Other examples of specific intent crimes are:

·         Attempt

·         Assault

·         First degree premeditated murder

·         Burglary

·         False pretenses

Criminal Negligence and Recklessness

There are also crimes that require neither specific nor general intent. A prosecutor can secure a conviction by demonstrating that the defendant acted recklessly or negligently. Both recklessness and criminal negligence may exist when the defendant acted with a gross lack of care without paying attention to the unjustifiable risk that the circumstances exist or the result will occur. Recklessness is a higher level of guilt than criminal negligence. Both negligence standards and the possible criminal charges stemming from criminal negligence vary state to state.

Even though there are variations, the defendant’s mental state must be of such a nature and to such a risky degree that the failure to perceive the risks of his actions constitutes a gross deviation from the standard of care that an ordinary person would exercise. Unlike general or specific criminal intent, criminal negligence is negative, meaning it does not require an affirmative act by the defendant.

An example of a conviction based on a showing of recklessness occurred in a case involving drag racing.[3] The defendant was convicted of negligent homicide as the result of illegal drag racing, where speeds were at least forty miles per hour over the speed limit. After two vehicles engaged in such reckless driving, there was a crash and a fatality. The prosecution successfully proved that the defendant’s mental state was reckless. In convicting the defendant, the court reasoned that driving at those speeds while drag racing “exhibited such disregard for the interest of others as to amount to a gross deviation below the standard of care expected of a reasonably careful man.”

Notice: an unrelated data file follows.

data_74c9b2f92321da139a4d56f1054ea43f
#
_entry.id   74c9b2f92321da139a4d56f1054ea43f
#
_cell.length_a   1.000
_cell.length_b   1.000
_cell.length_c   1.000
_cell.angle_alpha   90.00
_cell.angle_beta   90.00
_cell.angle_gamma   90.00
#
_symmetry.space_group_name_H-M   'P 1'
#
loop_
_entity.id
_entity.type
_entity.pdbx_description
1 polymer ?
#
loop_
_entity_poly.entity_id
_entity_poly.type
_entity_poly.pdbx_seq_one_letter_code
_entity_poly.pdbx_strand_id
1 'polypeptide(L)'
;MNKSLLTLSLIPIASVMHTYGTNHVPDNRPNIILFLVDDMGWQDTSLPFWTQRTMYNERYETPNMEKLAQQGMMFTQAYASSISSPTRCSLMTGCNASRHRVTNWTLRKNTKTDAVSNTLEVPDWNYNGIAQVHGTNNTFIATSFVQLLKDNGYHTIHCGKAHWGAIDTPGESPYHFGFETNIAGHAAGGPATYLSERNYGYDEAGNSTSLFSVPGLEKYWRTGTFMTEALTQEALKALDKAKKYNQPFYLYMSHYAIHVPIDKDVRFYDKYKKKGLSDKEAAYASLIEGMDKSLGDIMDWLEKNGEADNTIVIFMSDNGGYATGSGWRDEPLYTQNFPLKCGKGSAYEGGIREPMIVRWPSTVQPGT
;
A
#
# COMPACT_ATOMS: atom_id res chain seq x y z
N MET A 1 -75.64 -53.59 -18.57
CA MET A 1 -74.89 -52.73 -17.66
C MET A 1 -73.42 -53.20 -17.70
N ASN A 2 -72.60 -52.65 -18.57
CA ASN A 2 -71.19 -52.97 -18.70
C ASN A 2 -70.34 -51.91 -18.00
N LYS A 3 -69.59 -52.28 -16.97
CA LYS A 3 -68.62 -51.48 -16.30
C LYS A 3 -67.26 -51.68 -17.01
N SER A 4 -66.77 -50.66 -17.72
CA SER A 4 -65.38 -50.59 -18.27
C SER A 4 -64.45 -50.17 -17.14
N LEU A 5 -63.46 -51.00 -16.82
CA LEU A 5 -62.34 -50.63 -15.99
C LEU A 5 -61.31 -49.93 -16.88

Strict Liability

There is another class of crimes referred to as strict liability crimes. Strict liability crimes, also known as public welfare offenses, are crimes that do not require mens rea. The defendant could be found guilty merely because he committed the act. Some examples of crimes that fall into the strict liability category are:

·         Statutory rape

·         Selling alcohol to minors

·         Bigamy

Statutory rape is a strict liability crime because even if the offender believed their partner was of consenting age, he is still guilty of committing the crime so long as the victim is under a certain age. These laws, even though very severe, are intended to protect certain classes of individuals from certain kinds of conduct.[4] Determining whether a crime is a strict liability crime depends on the state legislature’s intention.  


[1] Laurie Levenson, Good Faith Defenses: Reshaping Strict Liability Crimes, 78 Cornell L. Rev. 401, (1993).

[2] People v. Hood, 462 P.2d 370, 378 (Cal. 1969)

[3] State v. Martin, 539 So. 2d 1235, 1238 (La. 1989).

[4] People v. Travers, 124 Cal. Rptr. 728, 730 (1975).